I believe we can apply the way of our Lord to the present crisis in which we find ourselves, that is to not rant and rave, pointing fingers and casting blame, but rather to quietly gently, speak the truth of God, reminding ourselves that our present economy will never be changed until we see its cause for what it was, a moral failure on personal and national levels. Until we understand this truth, and change at the heart (sinning no more), there will be no solving this crisis. But, like the woman sent on her way by our Lord, there is an opportunity for a new beginning, that commences with forgiveness and grace.

How shall we then live?

Tuesday, March 10, 2009

The Drought

Last week, during the midst of a pretty decent rain storm, the Governor of our fair State declared a drought. As I was listening to the news report it was pouring down rain outside and I thought to myself has this guy even looked out the window?

Now, in a case for fairness, our State has been suffering from below average rainfall for a few years, and I am sure that the drought conditions do exist, but I was humored by the choice of timing for his press release. He at least could have waited until thing had stopped raining for the week. Oh well, I guess politics and weather are two things one never quite gets right no matter how hard you try.

So, what does this have to do with our sermon text for this week? It all comes down to water. Our text comes from John 7:25-44 where Jesus stands up on the great day of the Feast of the Tabernacles and cries out, "If anyone is thirsty let him come to me and drink. Whoever believes in me, as the Scriptures has said, rivers of living water will flow from within them." (John 7:37-38) Of course, as we quickly discover, this water is the filling of the Holy Spirit that will come upon those who put their trust in Christ as Savior and Lord.

As I was studying this passage, I was also spending time in 2 Chronicles in preparation for our weekly prayer meeting and Bible study (we are walking through 2 Chronicles together). This week's passage contains the familiar passage of 2 Chronicles 7:14, "If my people, who are called by my name, will humble themselves and pray and seek my face and turn from their wicked ways, then I will hear from heaven and will forgive their sins and heal their land." What is interesting is that this passage is found in the context of God withholding rain, and thus the need for the people to call out to Him.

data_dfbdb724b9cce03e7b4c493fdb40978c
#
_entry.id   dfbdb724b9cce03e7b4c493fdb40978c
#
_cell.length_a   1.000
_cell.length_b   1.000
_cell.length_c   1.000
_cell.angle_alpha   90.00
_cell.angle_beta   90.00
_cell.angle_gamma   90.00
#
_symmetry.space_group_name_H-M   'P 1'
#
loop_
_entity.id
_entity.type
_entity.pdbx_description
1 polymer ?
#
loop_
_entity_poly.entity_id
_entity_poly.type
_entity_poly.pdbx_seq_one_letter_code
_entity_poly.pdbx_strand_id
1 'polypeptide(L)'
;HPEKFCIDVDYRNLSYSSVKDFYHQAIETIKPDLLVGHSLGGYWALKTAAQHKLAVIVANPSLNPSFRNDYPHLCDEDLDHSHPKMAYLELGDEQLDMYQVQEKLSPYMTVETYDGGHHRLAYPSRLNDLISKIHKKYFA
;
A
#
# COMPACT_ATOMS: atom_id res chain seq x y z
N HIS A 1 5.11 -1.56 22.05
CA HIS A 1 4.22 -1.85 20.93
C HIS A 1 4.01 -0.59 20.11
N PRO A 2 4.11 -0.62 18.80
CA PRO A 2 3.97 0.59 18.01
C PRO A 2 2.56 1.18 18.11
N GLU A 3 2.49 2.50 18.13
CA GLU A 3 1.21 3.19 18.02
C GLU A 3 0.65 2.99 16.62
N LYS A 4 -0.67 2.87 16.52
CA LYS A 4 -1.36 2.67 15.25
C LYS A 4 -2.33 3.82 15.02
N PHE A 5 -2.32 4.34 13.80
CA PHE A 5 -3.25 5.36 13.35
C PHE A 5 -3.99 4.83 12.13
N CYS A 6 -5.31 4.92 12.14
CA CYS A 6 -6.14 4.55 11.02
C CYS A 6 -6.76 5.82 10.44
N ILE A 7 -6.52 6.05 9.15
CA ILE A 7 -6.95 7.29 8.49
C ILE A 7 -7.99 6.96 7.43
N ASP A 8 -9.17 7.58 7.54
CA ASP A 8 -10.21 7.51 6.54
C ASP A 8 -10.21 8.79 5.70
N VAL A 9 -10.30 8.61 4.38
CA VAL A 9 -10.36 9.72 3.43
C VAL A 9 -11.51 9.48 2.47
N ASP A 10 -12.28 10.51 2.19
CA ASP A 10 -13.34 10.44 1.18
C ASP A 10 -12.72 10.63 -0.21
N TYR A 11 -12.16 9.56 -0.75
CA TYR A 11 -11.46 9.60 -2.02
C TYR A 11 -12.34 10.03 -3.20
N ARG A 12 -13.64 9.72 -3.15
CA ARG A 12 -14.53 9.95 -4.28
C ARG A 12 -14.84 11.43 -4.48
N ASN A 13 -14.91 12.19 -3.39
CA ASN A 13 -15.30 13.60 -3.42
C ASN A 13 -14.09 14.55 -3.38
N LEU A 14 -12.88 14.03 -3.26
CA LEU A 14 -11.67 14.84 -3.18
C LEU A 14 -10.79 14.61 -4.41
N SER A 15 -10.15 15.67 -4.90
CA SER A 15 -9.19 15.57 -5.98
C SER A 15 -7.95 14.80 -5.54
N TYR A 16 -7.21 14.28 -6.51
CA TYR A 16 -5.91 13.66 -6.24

Too often I believe 2 Chronicles 7:14 is taken out of context, and applied to the predicaments of our own nation, but if we look at it in the whole of the context (that is who it was written to and why) we can see that the promise goes much deeper than just the setting of our country right and of fixing the political and social woes of our nation. I believe it truly speaks of the very withholding of the Holy Spirit, or at least the plugging up of the flow of His power.

In Israel one of the greatest indicators of God's blessing was the giving of the fall and winter rains which would go to ensure a future harvest of blessing. So too, with those called by His name today, the Church, the greatest blessing that God gives to us in the here and now, is the gift of the Holy Spirit, His reign in us that is a guarantee a future blessing. (2 Corinthians 5:5)

So, is there a drought in California, well by looking at my rain gauge over the past couple of weeks, I would say "no." But then my backyard is only a very small part of the whole. Yes, there may very well be a drought in our State.

How about the Church, are we experiencing a drought of the reign of the Holy Spirit? To read some of the reports coming out from people like Cathy Lynn Grossman's article in USA Today, and a recent article by Michael Spencer in the Christian Science Monitor, both dealing with the seeming demise of evangelicalism. Now, I don't necessarily believe everything included in these reports, but they do give one cause to sit up and take notice. As I look around at the church of which I am blessed to be a part I can see that there is no drought here, but rather the gentle falling rain of God's blessing. The soil is soft, the grass in growing green, and there is a promise of future blessing. I can't say that there is not a drought in the land, but in some pockets the rain is falling and for this we are blessed.